A ghost asset is a fixed asset that is on the books but can’t be found in real life. If a company printer goes missing, but you still report it to the IRS (note that the IRS can demand the purchase documents for any asset on your depreciation schedule when conducting an audit), does it really exist?
Ghost assets are a symptom of poor accounting practices, which is commonly cited as one of the major reasons why small businesses fail. How do ghost assets affect your bottom line?
For one, listing extra assets on your fixed asset ledger means excessive and unnecessary property tax dollars levied against your business.
That can also mean artificially high insurance premiums as you insure assets that don’t exist—or, going the other way, not insuring “zombie assets” (which don’t appear on your FAL but for some reason are sitting in your office or warehouse) and leaving yourself exposed to big potential losses.
You may also run into budgeting problems: You might think you have too much money tied up in your assets to make investments in other parts of your business, when in reality you’re just tying up your capital in nonexistent assets (and their associated costs in taxes and insurance).
Finally, the most noticeable way that missing assets will hurt your bottom line is that you need them to run your business. Otherwise, why else do you have them?
It keeps your business running smoothly
Automated asset management makes sure that your business keeps moving and doesn’t stop due to unknowns. If a crucial tool, device, or piece of machinery goes missing and you’re unable to work, you’re in trouble.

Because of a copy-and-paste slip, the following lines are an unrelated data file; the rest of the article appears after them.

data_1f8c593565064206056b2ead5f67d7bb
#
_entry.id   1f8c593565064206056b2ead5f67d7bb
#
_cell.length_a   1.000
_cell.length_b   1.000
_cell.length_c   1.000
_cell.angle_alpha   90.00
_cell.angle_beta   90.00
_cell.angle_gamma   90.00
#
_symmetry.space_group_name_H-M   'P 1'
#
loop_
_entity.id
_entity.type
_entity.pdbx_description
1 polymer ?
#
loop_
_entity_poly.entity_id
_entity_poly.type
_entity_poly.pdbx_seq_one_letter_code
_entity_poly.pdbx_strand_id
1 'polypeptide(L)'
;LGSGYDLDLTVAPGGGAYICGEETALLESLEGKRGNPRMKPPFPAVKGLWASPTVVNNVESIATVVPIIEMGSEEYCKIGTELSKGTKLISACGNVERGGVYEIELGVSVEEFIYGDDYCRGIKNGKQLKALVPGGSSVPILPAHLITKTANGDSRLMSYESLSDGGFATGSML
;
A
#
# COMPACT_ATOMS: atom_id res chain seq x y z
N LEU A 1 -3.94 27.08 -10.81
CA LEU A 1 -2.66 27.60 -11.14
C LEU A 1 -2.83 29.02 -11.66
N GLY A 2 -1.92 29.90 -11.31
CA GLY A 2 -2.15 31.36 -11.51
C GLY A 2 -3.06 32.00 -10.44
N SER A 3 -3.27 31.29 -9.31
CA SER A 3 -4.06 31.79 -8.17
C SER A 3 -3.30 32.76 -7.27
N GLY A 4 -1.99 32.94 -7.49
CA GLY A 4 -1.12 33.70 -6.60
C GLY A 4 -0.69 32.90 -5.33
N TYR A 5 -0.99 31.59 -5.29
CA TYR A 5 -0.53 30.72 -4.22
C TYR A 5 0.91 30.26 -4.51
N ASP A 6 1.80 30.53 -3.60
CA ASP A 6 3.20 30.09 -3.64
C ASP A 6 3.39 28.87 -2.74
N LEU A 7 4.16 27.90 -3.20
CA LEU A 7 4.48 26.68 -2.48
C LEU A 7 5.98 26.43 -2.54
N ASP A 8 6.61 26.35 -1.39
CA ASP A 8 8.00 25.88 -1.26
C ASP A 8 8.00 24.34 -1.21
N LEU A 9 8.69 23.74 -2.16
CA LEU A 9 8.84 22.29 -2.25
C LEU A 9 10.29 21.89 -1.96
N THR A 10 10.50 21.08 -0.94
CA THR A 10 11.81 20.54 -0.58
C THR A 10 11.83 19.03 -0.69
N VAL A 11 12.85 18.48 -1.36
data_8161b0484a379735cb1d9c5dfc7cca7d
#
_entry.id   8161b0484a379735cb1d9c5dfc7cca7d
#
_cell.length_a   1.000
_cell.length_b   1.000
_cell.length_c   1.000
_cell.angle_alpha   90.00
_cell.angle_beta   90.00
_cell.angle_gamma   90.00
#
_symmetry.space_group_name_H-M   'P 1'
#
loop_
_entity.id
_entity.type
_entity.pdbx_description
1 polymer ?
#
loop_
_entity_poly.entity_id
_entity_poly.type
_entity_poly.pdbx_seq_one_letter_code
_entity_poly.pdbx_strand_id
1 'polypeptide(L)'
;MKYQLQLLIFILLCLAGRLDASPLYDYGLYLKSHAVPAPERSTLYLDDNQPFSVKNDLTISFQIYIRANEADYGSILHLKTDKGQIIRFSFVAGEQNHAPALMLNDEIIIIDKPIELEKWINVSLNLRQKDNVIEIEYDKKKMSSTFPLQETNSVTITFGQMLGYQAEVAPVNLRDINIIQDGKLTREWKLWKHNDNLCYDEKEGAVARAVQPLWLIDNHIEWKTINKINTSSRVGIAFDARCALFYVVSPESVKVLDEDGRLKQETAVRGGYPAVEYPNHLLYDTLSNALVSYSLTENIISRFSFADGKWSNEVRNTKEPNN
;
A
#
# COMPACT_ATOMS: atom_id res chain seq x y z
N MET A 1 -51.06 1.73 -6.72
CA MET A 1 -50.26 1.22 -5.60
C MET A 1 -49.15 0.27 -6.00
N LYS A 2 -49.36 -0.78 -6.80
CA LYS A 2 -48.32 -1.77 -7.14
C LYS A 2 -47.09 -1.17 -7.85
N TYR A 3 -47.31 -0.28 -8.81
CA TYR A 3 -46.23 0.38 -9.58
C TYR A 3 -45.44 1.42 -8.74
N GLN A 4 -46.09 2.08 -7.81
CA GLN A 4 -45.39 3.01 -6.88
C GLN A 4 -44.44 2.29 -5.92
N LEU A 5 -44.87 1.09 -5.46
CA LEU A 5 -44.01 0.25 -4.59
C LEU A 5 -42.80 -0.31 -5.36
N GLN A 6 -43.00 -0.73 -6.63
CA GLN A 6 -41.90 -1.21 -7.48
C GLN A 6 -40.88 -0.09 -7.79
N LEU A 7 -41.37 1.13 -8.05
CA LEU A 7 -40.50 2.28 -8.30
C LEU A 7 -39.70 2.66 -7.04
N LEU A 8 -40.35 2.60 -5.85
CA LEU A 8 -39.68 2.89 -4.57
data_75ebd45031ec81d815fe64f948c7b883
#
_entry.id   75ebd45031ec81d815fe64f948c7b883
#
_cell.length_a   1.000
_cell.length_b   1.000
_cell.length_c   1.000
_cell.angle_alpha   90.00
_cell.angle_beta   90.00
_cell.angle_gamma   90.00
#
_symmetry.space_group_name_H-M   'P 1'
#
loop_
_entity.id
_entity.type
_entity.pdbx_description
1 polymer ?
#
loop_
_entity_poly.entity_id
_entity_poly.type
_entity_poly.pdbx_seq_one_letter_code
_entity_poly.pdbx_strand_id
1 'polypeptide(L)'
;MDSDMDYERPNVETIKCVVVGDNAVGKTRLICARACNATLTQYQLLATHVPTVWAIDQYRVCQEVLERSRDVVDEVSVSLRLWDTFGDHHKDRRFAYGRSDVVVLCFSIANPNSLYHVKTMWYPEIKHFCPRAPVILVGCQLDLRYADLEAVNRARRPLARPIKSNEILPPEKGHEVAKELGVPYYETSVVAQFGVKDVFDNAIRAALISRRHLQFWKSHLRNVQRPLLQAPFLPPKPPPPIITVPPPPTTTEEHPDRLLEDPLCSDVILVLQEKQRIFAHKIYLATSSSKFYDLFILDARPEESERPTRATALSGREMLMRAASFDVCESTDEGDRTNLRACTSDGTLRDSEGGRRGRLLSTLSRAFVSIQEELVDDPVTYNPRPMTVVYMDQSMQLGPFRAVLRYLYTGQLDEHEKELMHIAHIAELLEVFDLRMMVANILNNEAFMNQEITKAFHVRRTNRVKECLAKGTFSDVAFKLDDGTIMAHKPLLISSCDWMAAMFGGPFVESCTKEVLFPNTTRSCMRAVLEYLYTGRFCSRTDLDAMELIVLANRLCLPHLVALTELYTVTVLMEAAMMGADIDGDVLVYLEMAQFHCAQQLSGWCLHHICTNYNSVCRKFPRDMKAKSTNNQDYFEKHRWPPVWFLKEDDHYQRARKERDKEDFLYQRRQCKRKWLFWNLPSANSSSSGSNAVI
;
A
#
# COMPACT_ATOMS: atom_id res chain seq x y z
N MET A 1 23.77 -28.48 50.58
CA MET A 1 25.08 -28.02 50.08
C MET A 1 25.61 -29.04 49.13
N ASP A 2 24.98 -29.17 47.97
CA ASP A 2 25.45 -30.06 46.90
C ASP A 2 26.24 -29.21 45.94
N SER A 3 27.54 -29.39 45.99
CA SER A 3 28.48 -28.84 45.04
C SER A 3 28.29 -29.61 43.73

One overlooked aspect of these systems is that they keep assets that haven’t gone missing in working condition. Some systems can set periodic reminders for routine maintenance, or can alert your accounting team when an asset is due for disposal.
Sometimes an asset can be rendered unusable when maintenance replaces a part by taking it from one machine and using it another. When the first machine comes into rotation missing that crucial part, but no digital record can be accessed to determine what’s missing and why, workflow is thrown into disarray.
Essentially, a cloud-based system allows anybody to make changes and updates to the records that other members of the team can access, keeping everyone informed as to the status and location of important assets. That always-accessible information keeps the team working efficiently and effectively, without worrying that a mistake, or something more nefarious, has kept them from doing their jobs.
Asset tracking programs don’t have to break the bank, either: Many use barcode-based technology—it’s amazing how versatile the humble barcode has become—as well as cloud-computing, which is quickly becoming the standard for business operations everywhere.
The bottom line
So if you’re wondering why your manual processes for tracking assets is still resulting in workflow inefficiencies, excessive fees and premiums, and consistently inconsistent asset records, maybe that’s because it’s well past time to upgrade to something befitting of a 21st century company. The world is increasingly moving towards automation, and it’s time your asset tracking, however simple and straightforward you might think monitoring your investments should be—followed suit.
About the Author
Brian Sutter is the Director of Marketing for Wasp Barcode Technologies, a software company that provides solutions to small businesses that increase profit and efficiency.